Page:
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REQUIRED SKILLS AND VALUES FOR EFFECTIVE CASE MANAGEMENT

There are numerous skills that case managers will use to accomplish what is needed for a client, and each case manager will develop his or her own personal style of performing those skills. Some case management skills are learned informally through life experiences while others are learned theoretically and developed through formal training. Some will be easier to master than others. In addition to a set of skills, the case manager needs to put into practice some basic values of the helping relationship. These values help the case manager ensure that actions taken demonstrate respect for those with whom the case manager works. It is often quoted that “People don’t care how much you know until they know how much you care.” The development of a helping relationship with clients and referral sources is strongly influenced by the case manager’s projection of attitudes of respect, empathy and cultural sensitivity toward others. This idea is supported by Brammer (1993) who reviewed numerous studies and concluded that the worker’s personal skill in self awareness, dedication to personal congruence and the projection of positive attitudes is as significant in helping clients as the methods that are used.1[1] When the basic case management skills and values are demonstrated, case managers are able to accomplish the tasks needed to be successful. The essential case management skills and values that will be addressed in this training are as follows:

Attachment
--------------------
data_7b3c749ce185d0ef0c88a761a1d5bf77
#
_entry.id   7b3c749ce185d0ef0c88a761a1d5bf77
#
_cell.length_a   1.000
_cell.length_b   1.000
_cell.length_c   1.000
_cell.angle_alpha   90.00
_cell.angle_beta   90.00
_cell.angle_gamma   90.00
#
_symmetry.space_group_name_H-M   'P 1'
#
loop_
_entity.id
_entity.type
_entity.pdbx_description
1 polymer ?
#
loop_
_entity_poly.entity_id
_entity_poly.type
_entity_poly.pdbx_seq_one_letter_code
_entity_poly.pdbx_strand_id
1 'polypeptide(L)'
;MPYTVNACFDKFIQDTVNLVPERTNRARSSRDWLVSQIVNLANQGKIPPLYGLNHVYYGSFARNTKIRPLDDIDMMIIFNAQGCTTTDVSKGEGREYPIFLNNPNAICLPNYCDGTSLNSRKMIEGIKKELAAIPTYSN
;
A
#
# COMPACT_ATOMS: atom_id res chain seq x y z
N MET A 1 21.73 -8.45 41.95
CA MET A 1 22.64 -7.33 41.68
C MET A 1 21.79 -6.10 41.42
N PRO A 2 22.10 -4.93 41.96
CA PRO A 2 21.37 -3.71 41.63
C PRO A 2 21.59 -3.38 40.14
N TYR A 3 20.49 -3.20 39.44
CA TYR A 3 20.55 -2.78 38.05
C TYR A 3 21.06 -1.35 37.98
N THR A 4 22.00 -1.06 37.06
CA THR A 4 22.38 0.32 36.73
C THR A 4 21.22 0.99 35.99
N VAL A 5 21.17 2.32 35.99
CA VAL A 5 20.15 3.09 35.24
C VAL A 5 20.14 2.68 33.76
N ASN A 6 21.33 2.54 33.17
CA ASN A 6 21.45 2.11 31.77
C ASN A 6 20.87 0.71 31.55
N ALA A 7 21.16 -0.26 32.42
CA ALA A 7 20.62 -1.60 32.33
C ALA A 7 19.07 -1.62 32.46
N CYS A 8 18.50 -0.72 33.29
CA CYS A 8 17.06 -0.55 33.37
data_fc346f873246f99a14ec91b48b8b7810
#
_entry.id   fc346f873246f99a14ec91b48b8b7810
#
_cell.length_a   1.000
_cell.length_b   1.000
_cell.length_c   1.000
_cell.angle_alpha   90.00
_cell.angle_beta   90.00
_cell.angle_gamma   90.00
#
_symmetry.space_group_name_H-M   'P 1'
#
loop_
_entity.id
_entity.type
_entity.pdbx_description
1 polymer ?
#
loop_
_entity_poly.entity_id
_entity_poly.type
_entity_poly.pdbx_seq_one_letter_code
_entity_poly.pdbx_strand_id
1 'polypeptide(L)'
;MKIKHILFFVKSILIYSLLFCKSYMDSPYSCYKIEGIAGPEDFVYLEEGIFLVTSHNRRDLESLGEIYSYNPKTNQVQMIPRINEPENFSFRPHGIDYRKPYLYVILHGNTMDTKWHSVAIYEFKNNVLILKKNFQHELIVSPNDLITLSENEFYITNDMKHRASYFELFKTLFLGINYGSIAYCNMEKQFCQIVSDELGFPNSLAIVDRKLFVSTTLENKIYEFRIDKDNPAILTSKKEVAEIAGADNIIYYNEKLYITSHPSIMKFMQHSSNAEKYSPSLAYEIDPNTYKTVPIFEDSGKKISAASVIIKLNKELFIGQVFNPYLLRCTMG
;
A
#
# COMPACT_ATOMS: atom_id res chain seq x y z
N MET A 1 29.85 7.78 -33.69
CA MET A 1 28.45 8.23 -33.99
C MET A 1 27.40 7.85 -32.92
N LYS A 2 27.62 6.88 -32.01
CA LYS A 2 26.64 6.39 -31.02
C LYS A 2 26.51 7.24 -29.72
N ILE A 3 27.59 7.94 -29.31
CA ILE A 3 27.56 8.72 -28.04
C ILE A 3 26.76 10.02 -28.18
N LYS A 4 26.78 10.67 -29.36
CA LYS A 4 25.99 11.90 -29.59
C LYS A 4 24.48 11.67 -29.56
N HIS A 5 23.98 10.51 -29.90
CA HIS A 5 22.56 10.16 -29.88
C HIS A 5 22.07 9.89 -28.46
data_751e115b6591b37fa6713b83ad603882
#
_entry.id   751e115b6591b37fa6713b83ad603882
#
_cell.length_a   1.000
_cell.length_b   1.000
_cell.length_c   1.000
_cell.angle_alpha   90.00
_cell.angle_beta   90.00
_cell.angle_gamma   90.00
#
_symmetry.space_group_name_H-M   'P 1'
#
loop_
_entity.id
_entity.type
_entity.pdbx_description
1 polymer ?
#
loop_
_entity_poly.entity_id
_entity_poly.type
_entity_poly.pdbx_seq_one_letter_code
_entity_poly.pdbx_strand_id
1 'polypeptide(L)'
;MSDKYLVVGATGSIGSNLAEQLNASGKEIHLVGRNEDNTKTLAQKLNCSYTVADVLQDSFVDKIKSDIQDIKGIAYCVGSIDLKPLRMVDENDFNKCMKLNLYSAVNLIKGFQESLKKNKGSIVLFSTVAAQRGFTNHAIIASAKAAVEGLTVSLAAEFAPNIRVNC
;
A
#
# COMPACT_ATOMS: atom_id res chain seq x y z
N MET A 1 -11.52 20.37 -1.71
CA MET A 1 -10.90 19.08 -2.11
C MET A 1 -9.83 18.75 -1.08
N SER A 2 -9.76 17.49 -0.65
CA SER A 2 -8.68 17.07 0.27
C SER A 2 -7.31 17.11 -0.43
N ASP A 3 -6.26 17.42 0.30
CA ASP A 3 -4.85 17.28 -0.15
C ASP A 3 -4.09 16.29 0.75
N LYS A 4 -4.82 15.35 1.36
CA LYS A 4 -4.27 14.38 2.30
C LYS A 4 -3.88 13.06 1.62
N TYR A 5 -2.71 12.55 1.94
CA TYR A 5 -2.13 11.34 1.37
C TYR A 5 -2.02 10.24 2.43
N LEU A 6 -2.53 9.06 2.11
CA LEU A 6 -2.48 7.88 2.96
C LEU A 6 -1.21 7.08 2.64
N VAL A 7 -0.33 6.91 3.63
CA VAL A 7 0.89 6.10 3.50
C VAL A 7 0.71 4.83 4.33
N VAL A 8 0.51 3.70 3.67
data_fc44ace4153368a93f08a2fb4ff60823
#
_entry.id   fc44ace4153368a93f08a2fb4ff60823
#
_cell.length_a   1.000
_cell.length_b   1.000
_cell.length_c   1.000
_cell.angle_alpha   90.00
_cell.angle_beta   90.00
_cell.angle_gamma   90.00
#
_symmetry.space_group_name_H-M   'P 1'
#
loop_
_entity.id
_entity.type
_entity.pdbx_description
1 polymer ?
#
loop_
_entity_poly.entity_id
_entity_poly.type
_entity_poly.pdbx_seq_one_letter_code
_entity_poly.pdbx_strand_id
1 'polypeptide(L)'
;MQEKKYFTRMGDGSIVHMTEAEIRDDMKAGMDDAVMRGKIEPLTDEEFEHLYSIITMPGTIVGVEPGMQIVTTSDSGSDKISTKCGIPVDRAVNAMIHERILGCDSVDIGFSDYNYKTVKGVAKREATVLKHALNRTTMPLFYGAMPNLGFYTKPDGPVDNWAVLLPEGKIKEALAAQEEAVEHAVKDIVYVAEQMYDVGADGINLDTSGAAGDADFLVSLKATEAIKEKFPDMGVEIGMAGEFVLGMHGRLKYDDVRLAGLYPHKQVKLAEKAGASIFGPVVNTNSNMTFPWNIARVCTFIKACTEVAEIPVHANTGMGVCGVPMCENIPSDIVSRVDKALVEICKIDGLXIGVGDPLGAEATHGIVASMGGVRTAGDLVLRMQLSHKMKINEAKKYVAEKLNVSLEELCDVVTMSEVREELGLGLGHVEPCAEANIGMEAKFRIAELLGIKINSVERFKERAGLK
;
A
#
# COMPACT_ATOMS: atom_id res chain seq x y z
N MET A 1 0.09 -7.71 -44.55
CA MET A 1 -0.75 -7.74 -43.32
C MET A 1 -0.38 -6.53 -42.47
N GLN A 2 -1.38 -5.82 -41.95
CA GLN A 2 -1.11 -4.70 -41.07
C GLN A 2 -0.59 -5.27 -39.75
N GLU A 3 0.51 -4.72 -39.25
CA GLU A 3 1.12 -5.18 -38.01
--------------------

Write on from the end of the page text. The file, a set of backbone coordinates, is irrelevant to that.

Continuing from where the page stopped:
Interviewing Skills

Communication

Teaching

Critical Thinking

Negotiation and Collaboration

Advocacy

Termination of Case Management Services

Choice and Self-determination

Cultural Diversity

Quality of Life

Quality of Care
1.

Interviewing Skills:
Case managers frequently conduct interviews to obtain and provide information needed to carry out the case management process. Interviews may be conducted face-to-face or they may occur by telephone or in writing. The method used to conduct the interview may be set by program policy and procedures. In other situations, it may be a choice the case manager can make based on the method that would be most effective and efficient to meet the objectives of the interview. 1[1]

Woodside, M. & McClam, T.(1998). Generalist Case Management. Pacific Grove, CA: Brooks/Cole, p. 113.

An interview may be conducted with only one other person or it may include a group of individuals, such as a family. Some interview techniques used may vary based on the individuals involved in the interview. For instance, an interview with the child will require a different approach than an interview with a senior adult.

Regardless of the method used, the case manager would be wise to prepare for the interview. Preparation will help insure that the goals of the interview are met, that the flow of the interview is organized and purposeful, and that the length of the interview is no longer than necessary. It can also help build the case manager’s level of confidence. The following are some pointers to assist with preparing for the interview.








Know the purpose of the interview and what needs to be accomplished. What is the expected outcome?
Outline for yourself the information that needs to be provided and obtained. Gather all forms that need to be completed or signed during the interview and make a bullet list of questions that need to be asked.

Educate yourself regarding the key facts and topics to be discussed during the interview. Gather factual information that may be helpful.
Be aware of your own personal biases about the interview as they may sway the outcome. Be careful to approach the interview with an open mind. Dress in a manner that is appropriate for the location of the interview and the standards set by the case management employer.

Make an appointment for the interview, if possible. This demonstrates respect and helps insure that the...
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